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Why Does My Cat Chew Electrical Cords?

Reviewed by Dr. Bill Saxon DVM, DACVIM, DACVECC on Thursday, August 27, 2015
Posted August 27, 2015 in Cat Behavior

A dangerous household item cats often chew is electrical cord and wire. As with plastic bags, cats can find the oral sensation of chewing on cords pleasant. Kittens in particular can chew cords as part of their exploratory development. Chewing on cords is a dangerous activity that should be actively prevented as it presents a choking hazard, as well as the possibility of injury and death from electrocution. It also can obviously damage your household electronics and cause electrical fires.

What’s so great about chewing cords?
Cat chewing a cordOne reason that cats will chew cords can be related to their dental health, and if you find your cat engaging in these activities, a trip to the veterinarian to make sure her teeth are in good order is important. You may also want to discuss with your veterinarian your cat’s diet, as chewing on odd objects can be a symptom of insufficiency in daily dietary needs. Finally, boredom can be a major factor in habits like these. You should adopt a plan combining management (to keep your cat safe) and enrichment (to engage physical and mental needs).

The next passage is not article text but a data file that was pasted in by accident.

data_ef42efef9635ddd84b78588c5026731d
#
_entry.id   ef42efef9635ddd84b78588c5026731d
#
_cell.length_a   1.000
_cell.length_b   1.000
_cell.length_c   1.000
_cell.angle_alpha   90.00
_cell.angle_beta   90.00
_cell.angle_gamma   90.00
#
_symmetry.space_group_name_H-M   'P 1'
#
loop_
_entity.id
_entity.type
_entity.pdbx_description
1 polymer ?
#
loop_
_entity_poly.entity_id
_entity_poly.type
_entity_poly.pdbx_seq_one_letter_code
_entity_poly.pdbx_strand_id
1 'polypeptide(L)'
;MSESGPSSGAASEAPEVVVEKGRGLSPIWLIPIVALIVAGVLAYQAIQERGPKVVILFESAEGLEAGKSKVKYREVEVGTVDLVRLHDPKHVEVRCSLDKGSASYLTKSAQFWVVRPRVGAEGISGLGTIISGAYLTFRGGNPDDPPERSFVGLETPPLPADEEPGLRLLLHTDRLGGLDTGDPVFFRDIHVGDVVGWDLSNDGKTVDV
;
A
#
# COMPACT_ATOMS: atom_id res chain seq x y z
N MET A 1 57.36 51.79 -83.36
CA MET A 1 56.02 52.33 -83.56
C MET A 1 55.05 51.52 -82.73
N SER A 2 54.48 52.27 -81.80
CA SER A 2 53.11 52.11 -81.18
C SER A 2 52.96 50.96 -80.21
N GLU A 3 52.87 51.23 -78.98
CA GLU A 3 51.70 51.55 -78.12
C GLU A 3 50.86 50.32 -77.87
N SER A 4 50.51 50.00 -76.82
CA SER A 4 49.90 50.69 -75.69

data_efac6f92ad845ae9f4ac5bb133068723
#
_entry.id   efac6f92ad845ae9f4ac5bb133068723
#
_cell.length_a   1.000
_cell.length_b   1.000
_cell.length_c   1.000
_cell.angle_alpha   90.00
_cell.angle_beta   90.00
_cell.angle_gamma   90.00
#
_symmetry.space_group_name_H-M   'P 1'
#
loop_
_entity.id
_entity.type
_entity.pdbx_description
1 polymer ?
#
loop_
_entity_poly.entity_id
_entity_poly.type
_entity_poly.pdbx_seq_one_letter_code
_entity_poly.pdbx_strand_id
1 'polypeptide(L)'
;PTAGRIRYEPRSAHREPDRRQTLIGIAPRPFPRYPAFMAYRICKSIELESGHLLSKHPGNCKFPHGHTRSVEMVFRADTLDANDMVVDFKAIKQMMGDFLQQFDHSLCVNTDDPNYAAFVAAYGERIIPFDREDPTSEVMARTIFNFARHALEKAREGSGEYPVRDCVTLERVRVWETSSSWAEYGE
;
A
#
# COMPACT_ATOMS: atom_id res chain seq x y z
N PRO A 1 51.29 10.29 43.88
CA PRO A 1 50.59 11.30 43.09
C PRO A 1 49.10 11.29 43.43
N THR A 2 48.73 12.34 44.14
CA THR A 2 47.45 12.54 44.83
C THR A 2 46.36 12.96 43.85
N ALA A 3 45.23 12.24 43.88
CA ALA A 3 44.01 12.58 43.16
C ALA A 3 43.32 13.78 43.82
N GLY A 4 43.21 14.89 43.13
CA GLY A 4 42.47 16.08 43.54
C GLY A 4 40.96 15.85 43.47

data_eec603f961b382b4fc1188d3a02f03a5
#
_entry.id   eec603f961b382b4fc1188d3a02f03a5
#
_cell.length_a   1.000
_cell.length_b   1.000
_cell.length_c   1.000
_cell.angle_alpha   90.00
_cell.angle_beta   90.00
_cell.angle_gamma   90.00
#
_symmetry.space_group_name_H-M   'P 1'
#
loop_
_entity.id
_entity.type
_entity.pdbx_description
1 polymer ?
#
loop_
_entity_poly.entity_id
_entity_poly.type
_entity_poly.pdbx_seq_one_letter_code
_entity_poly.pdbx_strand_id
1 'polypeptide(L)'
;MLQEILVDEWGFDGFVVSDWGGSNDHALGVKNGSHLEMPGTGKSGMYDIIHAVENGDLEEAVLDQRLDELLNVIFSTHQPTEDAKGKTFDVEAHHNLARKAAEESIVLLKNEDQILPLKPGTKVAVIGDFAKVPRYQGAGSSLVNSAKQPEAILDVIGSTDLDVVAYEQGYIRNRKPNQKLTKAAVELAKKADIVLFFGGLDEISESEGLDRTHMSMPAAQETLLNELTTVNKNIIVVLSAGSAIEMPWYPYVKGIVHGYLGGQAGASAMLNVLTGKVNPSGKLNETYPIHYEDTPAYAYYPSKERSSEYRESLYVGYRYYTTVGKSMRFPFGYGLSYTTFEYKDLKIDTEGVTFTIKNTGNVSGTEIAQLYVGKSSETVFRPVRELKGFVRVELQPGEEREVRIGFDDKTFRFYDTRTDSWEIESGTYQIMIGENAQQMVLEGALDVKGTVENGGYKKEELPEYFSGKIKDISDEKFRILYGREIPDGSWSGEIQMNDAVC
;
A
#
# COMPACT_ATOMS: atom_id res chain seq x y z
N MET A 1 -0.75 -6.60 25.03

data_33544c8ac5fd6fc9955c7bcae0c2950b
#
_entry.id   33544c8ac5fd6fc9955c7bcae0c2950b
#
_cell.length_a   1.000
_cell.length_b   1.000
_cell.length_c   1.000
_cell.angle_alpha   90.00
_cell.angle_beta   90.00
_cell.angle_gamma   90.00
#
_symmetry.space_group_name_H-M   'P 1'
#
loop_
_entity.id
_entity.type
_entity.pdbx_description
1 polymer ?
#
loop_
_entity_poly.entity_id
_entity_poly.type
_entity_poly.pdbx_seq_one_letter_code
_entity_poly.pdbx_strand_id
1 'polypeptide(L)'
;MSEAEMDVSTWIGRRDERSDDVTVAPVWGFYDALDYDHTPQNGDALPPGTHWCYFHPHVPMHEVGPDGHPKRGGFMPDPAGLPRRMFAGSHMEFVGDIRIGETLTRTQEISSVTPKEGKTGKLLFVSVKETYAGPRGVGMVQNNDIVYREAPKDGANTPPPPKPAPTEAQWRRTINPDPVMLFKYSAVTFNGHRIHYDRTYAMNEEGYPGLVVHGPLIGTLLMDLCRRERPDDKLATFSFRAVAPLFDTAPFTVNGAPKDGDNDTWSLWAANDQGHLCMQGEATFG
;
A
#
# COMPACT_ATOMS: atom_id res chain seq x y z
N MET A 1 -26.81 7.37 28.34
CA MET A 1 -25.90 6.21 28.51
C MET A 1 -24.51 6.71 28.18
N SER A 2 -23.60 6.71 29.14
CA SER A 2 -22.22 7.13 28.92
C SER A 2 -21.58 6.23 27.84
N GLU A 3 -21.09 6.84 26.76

Tips to keep your cat from chewing cords.

  • Consider wrapping cords in rubber covers that can be purchased at most stores that sell electrical and home repair supplies. Putting the cords inside PVC tubing is also an option. You can also rub them with a citrus scent, which cats dislike and will avoid.

  • Providing your cats with enrichment will play a big role in dissuading them from chewing inappropriate items. Miranda K. Workman, a Certified Animal Behavior Consultant through the International Association of Animal Behavior Consultants and Adjunct Professor of Animal Learning at Canisius College, communicated to me, “Addressing a cat’s sensory needs: smell, taste, texture and sound.” If your cat likes chewing on cords, find items in your local pet store that approximate those sensations, such as rubber chew toys. Look for items that are different from these as well, so your cats are able to enjoy a wide variety of textures and sounds when they chew and play. Says Workman, “I even use puppy Nylabones® as chew toys for very orally focused cats.”
  • Increase your daily play with your cat as well, which can help tire your cat out both physically and mentally. Look for toys that require you to be engaged with the play, such as “fishing wand” type
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Mychelle has more than 13 years of experience in the pet health industry and is a Certified Dog Behavior Consultant as well as a valued member of IDEXX’s Pet Health Network team since 2014.